But a school's reputation is no guarantee that it will be the right fit for you. Here are seven questions that will help you evaluate potential schools:
Some medical programs emphasize research or specialty medicine, while others focus on primary care. If you're interested in the latter, you may not be happy at a school that gives you little patient contact in the first two years. On the other hand, if you want to become a researcher or an academic, a school whose mission is to educate family practitioners may leave you pining for the lab.
For the answer to this question, you can check out the faculty to student ratio or consult the admissions office (although their response might be just a little biased). The best way to determine teaching quality is to ask current students for their opinions.
The atmosphere at medical school can range from calm and collaborative to cut-throat and competitive. The Johns Hopkins University School of Medicine, for example, has a reputation of extreme competitiveness, while the Yale University School of Medicine has a unique evaluation system in which there are no grades.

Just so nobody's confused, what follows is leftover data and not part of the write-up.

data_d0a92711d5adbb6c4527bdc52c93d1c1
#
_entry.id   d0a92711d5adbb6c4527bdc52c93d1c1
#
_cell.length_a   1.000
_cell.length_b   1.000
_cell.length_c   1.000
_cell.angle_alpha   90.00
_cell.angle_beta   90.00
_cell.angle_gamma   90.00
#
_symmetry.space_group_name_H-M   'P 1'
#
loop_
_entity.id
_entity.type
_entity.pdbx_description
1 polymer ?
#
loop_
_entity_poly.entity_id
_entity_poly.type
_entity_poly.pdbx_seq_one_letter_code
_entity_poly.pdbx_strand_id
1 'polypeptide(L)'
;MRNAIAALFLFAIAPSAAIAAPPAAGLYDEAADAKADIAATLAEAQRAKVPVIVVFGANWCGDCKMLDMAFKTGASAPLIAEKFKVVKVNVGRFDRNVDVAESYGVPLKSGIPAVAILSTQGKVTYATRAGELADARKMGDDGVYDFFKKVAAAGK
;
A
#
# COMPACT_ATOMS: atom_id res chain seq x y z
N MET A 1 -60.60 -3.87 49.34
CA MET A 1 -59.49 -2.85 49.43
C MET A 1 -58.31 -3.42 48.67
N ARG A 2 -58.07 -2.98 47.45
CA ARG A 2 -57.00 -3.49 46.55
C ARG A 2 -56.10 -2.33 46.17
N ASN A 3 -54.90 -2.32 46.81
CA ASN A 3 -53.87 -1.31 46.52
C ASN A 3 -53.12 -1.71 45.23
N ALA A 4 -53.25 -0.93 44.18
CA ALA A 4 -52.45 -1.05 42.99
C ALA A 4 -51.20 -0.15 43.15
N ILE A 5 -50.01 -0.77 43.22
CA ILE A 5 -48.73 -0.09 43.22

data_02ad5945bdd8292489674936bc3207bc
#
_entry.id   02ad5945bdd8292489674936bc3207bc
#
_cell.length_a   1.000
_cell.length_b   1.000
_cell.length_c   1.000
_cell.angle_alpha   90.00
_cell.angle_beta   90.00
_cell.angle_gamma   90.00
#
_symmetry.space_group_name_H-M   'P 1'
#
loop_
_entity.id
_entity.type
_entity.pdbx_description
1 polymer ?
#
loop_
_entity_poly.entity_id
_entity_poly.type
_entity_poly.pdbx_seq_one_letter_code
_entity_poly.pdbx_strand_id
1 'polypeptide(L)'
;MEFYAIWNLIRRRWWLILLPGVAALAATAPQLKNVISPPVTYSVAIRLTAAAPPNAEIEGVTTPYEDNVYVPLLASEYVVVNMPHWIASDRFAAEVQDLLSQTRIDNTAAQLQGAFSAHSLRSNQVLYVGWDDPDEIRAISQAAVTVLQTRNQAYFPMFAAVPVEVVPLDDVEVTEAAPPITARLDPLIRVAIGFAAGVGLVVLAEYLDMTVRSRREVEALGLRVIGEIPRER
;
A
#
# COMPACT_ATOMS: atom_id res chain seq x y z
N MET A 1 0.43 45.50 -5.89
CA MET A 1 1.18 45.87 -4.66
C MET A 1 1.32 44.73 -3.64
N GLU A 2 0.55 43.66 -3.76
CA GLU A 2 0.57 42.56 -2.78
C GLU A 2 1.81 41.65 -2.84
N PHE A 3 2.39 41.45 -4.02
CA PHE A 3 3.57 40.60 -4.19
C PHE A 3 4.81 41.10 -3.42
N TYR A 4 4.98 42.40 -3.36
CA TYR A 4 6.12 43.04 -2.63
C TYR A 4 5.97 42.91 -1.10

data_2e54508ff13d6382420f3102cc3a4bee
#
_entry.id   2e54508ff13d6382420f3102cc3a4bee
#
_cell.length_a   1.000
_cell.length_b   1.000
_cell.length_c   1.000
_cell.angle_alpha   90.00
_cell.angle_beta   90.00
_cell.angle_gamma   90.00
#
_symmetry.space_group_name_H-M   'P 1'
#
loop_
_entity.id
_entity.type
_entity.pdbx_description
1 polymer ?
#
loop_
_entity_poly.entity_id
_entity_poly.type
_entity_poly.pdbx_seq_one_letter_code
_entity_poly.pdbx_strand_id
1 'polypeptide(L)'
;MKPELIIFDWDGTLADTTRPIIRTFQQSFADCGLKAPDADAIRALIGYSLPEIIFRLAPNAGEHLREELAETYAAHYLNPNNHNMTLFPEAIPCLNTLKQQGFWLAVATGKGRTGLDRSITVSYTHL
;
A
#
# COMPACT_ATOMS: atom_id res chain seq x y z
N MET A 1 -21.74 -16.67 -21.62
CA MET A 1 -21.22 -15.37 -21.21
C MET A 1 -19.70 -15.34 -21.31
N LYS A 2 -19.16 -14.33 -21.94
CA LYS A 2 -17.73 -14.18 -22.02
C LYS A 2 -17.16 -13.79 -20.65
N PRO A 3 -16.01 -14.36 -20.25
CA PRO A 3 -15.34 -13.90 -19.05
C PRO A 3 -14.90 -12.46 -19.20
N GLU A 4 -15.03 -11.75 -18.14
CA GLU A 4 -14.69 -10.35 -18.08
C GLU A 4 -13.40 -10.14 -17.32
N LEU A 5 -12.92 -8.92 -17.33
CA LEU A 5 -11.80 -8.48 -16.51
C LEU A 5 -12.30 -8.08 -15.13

It's not always the high-profile schools that are doing the most cutting-edge research. Different schools have different specialties, and some offer opportunities in partnership with affiliated schools of public health, business or law.
Remember, you're choosing the place where—and the people with whom—you'll spend at least four years of your life. You certainly won't be studying all of the time (pretty close, though). Talk to current students to find out if they're happy.
What is the climate and culture like in the area? How far will you be from friends and family? Are the clinical facilities close to the school and housing?
When comparing award offers, consider two factors: how much of your need is being met and how it is being met. Also consider the cost of living in your school's city.